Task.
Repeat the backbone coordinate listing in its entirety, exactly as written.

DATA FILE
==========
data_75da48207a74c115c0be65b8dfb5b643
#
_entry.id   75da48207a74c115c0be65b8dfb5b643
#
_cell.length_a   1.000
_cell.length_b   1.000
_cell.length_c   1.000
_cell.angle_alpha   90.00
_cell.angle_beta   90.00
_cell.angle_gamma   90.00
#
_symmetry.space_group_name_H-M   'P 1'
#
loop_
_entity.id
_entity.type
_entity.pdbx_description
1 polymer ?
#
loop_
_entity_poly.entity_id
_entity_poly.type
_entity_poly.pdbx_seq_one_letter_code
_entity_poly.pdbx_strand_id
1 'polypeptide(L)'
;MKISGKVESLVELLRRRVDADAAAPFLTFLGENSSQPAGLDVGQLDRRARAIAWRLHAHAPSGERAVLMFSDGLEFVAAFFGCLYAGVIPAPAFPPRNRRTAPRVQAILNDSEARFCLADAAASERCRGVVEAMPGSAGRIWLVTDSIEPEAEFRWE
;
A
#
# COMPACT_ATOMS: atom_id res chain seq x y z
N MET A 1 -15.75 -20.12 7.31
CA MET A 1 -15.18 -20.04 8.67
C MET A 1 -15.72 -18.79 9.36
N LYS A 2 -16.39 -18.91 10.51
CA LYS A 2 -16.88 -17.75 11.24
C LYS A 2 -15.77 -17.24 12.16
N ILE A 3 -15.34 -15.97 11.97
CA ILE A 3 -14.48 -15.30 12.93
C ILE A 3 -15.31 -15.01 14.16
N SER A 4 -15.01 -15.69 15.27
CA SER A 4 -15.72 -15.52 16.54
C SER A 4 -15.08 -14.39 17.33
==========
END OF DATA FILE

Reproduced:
data_75da48207a74c115c0be65b8dfb5b643
#
_entry.id   75da48207a74c115c0be65b8dfb5b643
#
_cell.length_a   1.000
_cell.length_b   1.000
_cell.length_c   1.000
_cell.angle_alpha   90.00
_cell.angle_beta   90.00
_cell.angle_gamma   90.00
#
_symmetry.space_group_name_H-M   'P 1'
#
loop_
_entity.id
_entity.type
_entity.pdbx_description
1 polymer ?
#
loop_
_entity_poly.entity_id
_entity_poly.type
_entity_poly.pdbx_seq_one_letter_code
_entity_poly.pdbx_strand_id
1 'polypeptide(L)'
;MKISGKVESLVELLRRRVDADAAAPFLTFLGENSSQPAGLDVGQLDRRARAIAWRLHAHAPSGERAVLMFSDGLEFVAAFFGCLYAGVIPAPAFPPRNRRTAPRVQAILNDSEARFCLADAAASERCRGVVEAMPGSAGRIWLVTDSIEPEAEFRWE
;
A
#
# COMPACT_ATOMS: atom_id res chain seq x y z
N MET A 1 -15.75 -20.12 7.31
CA MET A 1 -15.18 -20.04 8.67
C MET A 1 -15.72 -18.79 9.36
N LYS A 2 -16.39 -18.91 10.51
CA LYS A 2 -16.88 -17.75 11.24
C LYS A 2 -15.77 -17.24 12.16
N ILE A 3 -15.34 -15.97 11.97
CA ILE A 3 -14.48 -15.30 12.93
C ILE A 3 -15.31 -15.01 14.16
N SER A 4 -15.01 -15.69 15.27
CA SER A 4 -15.72 -15.52 16.54
C SER A 4 -15.08 -14.39 17.33